Infected iPhone? Duh!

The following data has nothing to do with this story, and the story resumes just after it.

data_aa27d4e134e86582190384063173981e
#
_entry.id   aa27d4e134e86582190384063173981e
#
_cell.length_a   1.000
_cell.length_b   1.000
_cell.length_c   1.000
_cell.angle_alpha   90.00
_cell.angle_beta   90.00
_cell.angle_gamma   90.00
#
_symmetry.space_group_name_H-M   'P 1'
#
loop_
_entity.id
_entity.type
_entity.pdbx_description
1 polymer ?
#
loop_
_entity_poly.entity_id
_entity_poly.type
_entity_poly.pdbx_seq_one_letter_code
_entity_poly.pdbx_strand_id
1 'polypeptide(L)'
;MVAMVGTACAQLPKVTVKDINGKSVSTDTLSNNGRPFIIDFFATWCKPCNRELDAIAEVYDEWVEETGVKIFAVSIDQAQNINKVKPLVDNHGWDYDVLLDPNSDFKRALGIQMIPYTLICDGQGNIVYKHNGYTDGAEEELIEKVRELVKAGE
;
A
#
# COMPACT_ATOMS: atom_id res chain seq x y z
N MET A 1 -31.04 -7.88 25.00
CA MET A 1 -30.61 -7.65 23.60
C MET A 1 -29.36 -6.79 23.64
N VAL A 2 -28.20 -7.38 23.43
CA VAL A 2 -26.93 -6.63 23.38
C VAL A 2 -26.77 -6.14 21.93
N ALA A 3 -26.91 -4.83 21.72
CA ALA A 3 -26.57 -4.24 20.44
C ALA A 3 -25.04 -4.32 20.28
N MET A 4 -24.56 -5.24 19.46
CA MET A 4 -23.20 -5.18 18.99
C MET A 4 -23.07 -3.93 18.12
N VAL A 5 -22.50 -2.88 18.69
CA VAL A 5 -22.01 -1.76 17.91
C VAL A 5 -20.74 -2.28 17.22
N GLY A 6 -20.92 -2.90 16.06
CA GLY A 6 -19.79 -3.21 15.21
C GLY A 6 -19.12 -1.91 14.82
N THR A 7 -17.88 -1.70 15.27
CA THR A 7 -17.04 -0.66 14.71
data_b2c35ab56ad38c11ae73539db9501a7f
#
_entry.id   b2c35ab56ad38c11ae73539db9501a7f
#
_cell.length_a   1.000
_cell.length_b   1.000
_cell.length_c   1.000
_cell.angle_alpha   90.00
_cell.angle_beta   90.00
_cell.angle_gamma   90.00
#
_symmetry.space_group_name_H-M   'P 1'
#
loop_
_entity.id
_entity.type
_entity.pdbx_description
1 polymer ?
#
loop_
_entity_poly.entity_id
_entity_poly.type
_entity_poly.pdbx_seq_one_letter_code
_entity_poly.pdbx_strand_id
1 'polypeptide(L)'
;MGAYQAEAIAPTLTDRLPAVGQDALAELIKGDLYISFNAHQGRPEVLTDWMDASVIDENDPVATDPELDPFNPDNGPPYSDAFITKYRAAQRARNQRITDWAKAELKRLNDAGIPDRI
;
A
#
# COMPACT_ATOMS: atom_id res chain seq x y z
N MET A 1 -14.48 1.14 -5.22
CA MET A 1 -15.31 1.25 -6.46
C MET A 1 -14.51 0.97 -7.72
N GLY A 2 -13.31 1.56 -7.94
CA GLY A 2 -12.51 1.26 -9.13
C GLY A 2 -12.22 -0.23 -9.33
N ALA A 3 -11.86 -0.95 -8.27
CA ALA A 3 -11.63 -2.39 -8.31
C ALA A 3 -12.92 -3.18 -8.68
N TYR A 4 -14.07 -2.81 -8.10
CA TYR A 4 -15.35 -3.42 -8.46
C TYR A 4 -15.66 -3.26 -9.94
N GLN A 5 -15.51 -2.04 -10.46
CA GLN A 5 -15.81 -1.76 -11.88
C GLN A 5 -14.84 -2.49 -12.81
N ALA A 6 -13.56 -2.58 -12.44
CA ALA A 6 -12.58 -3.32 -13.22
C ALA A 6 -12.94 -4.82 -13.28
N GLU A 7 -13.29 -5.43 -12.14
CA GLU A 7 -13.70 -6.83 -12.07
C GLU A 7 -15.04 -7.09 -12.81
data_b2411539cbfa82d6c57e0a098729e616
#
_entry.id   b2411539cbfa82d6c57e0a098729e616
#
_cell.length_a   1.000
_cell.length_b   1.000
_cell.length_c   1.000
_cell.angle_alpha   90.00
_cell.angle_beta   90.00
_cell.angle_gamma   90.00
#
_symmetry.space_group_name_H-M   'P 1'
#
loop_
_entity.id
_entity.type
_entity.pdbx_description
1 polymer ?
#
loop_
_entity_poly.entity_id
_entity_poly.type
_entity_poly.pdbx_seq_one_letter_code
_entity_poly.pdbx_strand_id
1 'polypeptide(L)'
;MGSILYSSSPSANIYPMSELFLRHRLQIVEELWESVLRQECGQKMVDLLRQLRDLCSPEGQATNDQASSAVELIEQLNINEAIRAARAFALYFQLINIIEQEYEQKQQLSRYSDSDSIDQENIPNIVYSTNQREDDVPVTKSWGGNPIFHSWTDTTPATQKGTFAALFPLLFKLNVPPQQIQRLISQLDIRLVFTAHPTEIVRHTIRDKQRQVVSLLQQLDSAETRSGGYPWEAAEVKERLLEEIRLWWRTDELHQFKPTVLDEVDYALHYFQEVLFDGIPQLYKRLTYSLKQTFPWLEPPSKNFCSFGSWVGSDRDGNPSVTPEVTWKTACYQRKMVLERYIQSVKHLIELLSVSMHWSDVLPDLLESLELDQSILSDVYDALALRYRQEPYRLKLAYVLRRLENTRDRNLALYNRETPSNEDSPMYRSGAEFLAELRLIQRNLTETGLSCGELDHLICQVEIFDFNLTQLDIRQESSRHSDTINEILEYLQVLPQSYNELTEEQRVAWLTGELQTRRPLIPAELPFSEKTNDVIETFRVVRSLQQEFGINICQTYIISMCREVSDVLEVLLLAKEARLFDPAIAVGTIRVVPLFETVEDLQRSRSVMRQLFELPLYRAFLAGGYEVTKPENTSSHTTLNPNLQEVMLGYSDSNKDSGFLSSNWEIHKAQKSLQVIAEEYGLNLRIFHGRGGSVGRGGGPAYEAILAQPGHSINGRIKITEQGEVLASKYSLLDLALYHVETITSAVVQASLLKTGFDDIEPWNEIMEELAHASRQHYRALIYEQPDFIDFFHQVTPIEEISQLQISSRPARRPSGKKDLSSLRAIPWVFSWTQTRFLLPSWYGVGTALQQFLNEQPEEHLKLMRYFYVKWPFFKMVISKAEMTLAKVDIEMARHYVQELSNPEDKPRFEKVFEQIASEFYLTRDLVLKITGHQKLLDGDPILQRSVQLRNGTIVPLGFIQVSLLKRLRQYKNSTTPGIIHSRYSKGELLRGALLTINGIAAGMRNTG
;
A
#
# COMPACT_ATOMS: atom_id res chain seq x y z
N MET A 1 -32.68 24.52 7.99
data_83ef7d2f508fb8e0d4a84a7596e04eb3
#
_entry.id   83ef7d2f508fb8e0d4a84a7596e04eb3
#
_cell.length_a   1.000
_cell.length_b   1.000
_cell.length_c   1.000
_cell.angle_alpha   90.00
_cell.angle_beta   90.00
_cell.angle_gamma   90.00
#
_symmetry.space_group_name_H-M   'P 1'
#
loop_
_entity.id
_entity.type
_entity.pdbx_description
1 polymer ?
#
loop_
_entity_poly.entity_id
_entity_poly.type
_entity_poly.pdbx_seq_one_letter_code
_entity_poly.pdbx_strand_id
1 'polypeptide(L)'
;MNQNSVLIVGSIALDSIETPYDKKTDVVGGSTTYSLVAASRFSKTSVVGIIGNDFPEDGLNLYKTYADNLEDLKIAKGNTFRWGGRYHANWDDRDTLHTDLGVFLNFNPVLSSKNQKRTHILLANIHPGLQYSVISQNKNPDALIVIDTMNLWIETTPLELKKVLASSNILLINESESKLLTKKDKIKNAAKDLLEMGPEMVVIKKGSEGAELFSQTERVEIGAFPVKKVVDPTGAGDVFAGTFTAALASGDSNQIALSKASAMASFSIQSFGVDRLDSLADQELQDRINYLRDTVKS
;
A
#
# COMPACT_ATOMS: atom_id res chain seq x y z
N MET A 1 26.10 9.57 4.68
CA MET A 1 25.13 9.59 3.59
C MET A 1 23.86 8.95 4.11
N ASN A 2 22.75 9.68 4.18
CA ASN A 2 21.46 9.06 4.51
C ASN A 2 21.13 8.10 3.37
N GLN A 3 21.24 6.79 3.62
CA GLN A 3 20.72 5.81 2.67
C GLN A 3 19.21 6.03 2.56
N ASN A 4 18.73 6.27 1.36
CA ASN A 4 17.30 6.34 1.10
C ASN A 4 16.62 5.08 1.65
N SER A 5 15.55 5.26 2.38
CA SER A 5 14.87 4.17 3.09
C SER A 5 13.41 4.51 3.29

Another iPhone worm has surfaced in the wake of the recent ‘Rick roll’ – but this one is much more serious.Again, this worm only affects iPhones or iPod touch devices which have been ‘jailbroken’ by their users – altered to run non-Apple applications.The infection sends information back to a ‘control and command’ centre (believed to be in Lithuania), effectively turning the infected device into part of a botnet, a network of compromised devices. This means any confidential information stored on the device can be read and used, and the device could also be used to distribute spam and malware.The worm changes the root password from the default of "alpine" that Apple set in the factory firmware, making it more difficult for users to secure their devices. The recommended method to remove this malware from your iPhone is to restore the Apple factory firmware using iTunes.“When an infected device is hooked up to a wi-fi connection, the worm can spread more quickly to more IP addresses than on a typical 3G connection,” says a Sophos blogger. “One symptom noted is that battery life is very, very short when the device is connected to wi-fi, because the worm is generating so much network activity.“This further demonstrates that iPhones are not ready for the business environment. Apple has made a great effort at preventing people from cracking into their software and unlocking/jailbreaking their devices, but where there is a will, there will always be a way.”The latest worm has been named ‘Duh’, which is the identity of the component that reports back to the control centre.